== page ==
Lesson 5: Advanced Stats for Hitters
Okay. So let’s get real. I keep mentioning – over and over again – how unpredictable hitting is. That’s sort of required, in a course like this. It’s necessary to emphasize that hitting is not as predictable as an NBA player’s output, or as the score a good quarterback will put up in a good matchup. That’s absolutely true. But you know what else is true? Hitting is a lot more predictable than most people think.
All things being equal, you want guys who put the ball in play.
“All things being equal?”
Yeah. You see, I should mention: there are times when it makes sense to roster a guy who doesn’t put the ball in play a ton. If you can grab a hitter on a small slate who has huge home run upside, but most people never look to roster him because he also strikes out a lot, this is a good time to take a chance on a guy who has a harder time putting the ball in play. But the truth is, the situations in which it becomes necessary to roster “a super volatile, low-floor guy” come along less often than most people realize.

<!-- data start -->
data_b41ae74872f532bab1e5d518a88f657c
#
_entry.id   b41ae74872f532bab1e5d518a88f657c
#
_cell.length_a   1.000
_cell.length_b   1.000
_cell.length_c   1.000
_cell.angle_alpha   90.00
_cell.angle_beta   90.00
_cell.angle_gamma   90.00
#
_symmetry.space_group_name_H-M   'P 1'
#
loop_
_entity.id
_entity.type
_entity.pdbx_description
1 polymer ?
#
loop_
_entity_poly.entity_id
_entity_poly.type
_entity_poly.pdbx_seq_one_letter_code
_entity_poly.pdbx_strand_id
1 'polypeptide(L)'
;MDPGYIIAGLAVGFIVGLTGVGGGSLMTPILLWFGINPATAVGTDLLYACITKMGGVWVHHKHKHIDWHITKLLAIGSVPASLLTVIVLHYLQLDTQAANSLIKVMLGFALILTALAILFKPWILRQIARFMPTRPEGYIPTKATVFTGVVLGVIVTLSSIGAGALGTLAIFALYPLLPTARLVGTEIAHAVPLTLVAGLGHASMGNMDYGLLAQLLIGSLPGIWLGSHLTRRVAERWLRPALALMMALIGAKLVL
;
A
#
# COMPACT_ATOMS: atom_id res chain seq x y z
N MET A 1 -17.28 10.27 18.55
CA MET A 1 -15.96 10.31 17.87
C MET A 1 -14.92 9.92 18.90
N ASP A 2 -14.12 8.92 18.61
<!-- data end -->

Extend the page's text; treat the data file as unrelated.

As we have said over (and over, and over) again, you want The Best Plays. And oftentimes, this doesn’t mean you need to shift to the guy no one wants to roster. Instead, it just means you need to shift to the guy everyone is failing to roster. You don’t want the bad play who could go off. You want the good play that everyone is overlooking.
One major way in which good plays among hitters go overlooked is from people looking through the wrong lens in their assessment of strikeout rate.
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